Publisher: Namco Bandai
Developer: Namco Tales Studio
Medium: Blu-ray Disc
Being a loyal Tales fan, Xillia was the Tales game I was waiting for this generation ever since it was announced and released in Japan. Tales of Vesperia on 360 was awesome and probably the best in the series since Symphonia. Graces ‘f’ slipped on the fun scale a little bit, but Xillia was going to redeem the Tales games for me.
Tales of Xillia starts off with a choice of one of two different characters: Jude and Milla. Both characters meet up very early in the game and depending on the character players pick, certain cut scenes are shown from the chosen character’s perspective if they are ever split up. The battle music between the two is very different as well, with Jude’s music being your standard battle music with a rock feel to it, whereas Milla’s has some of the same but a really bad trumpet sample that makes your ears want to bleed. Thankfully, if players equip alternate costumes, which come with the Limited Edition version or can be purchased online, the battle music changes.
The game begins with both characters trying to break into a heavily guarded military base for two very different reasons. Milla’s reason is much more feasible, while Jude’s reason is really mind numbing. Milla wants to break in to destroy the Lance of Kresnik, a weapon that sucks mana, or life force, of beings into itself and uses it for destruction. On the other side, a professor of Jude’s was asked to help with a project on the base and leaves to go help. Jude receives a message that the Professor has won an award and wishes to tell him. When he gets to the base the guard tells him that the professor has already left, yet the signature on the guard’s paperwork doesn’t match up with the professor’s. Instead of Jude thinking there is something going on and he must investigate, he decides that he must tell the professor the good news and so he decides to break in.
The battles in Xillia are much like Tales of Graces. As with other Tales games, there are no random encounters. Monsters are visible on the field and when touched, a new screen appears and a battle starts. Battles in all Tales games are in real time and in Xillia, they take place on a 3D battlefield but unless L2 is pressed, characters only move on a 2D plane with the monster targeted. Each character has AC or an assault counter, which is the number that is used to represent how many moves or attacks each character has. When attacking, each attack uses one AC point, even Artes (special moves, magic, etc.), and AC automatically regenerates when characters stop attacking for a very short time. New to the Tales games is linked combat. This is where players can choose another party member to link with and they will assist you, doing things such as flanking, helping when knocked down, and combining artes when cast. Be careful who you choose to link with though, each link does something different. For example, Jude heals characters when they fall over and Alvin guard-crushes enemies who do nothing but guard.
The story in Tales of Xillia for the most part is pretty good, and very straight forward. Basically you are trying to prevent the deployment of the Lance of Kresnik to prevent the destruction of the world. Falling in line with other Tales games, the story and characters are partially fleshed out through the use of mini cut scenes that can be activated by pressing a button at the appropriate time. The voice acting in the game isn’t exactly top notch but it is workable, and players do start to care what happens to the characters.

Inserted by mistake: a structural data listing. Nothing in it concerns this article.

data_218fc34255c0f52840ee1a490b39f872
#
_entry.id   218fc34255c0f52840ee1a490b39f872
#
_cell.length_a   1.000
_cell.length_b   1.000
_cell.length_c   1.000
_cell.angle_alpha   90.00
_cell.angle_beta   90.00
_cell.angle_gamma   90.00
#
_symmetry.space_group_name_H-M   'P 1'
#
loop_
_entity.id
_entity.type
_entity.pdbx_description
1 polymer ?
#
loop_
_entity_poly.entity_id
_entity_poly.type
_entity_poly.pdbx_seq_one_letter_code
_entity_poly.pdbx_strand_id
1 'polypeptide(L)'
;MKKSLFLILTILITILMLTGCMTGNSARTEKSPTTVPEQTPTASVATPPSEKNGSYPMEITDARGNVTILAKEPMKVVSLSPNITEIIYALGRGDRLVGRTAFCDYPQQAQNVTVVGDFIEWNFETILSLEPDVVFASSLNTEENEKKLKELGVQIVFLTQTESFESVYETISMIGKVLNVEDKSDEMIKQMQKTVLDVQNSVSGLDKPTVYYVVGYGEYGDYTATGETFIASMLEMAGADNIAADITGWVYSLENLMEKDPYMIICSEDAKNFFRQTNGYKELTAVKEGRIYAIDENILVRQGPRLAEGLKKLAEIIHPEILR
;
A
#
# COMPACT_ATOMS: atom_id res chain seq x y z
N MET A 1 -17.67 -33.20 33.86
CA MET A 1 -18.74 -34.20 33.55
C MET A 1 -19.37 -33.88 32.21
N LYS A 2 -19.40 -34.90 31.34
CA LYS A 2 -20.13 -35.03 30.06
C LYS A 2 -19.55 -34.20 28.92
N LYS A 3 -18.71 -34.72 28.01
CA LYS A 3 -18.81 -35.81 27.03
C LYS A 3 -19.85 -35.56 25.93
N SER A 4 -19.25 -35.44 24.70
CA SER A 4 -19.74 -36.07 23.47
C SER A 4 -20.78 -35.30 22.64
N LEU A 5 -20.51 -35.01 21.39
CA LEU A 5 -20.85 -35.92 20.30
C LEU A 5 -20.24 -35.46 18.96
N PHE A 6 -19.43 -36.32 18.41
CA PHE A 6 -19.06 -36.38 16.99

The game has no overworld, instead somewhat open areas connect towns and dungeons. Eventually players get a world map that allow them to just teleport to places that they have visited. Annoyingly, when the story doesn’t want players to leave or teleport to a certain place, it blocks them from using the world map with no warning. Visually the game is nowhere near as good looking as big blockbuster titles like The Last of Us, and a little more detail would have been nice in the cities and the areas between cities. Load times can also be a problem, with the first encounter in an area or after a save has been loaded takes about 2 seconds longer than normal. There are also issues with the game loading the entire environment when players enter a new area. Occasionally characters will just appear out of nowhere because the engine doesn’t load all of area’s assets right away. This can be slightly annoying and can pull players out of the experience of the game a little bit.
Leveling characters up in Tales of Xillia works a lot like the sphere grid in Final Fantasy X. When players level they get GP and GP can be spent on their Lilium Orbs. This is a spider web-like grid with spheres that are activated using these points. In the middle of each rectangle of spheres is another sphere that is activated when all the points around it are activated. Each corner of the grid is represented by a stat, strength, dexterity, intelligence, etc., and as players upgrade each stat, they start to learn skills and artes that coincide with the stats they are upgrading. As players start to fill in their orbs, they expand and give players access to new abilities. In order to expand an orb, players need to unlock three center spheres along the outside edge of the current orb level. For the most part this gives players the freedom to develop their characters as they see fit.
Overall Tales of Xillia is a good addition to the Tales universe. The problems with the game are easily overlooked by how enjoyable the battle system is along with the fun characters and decently executed story. The loading times and visual pop-in do pull the player out of the experience a little bit, however, it’s not enough to pull you away from the game. Xillia is not as good as Symphonia or Vesperia, but it is most certainly worth the journey.
Namco Tales of Xillia 11104 PlayStation 3 Games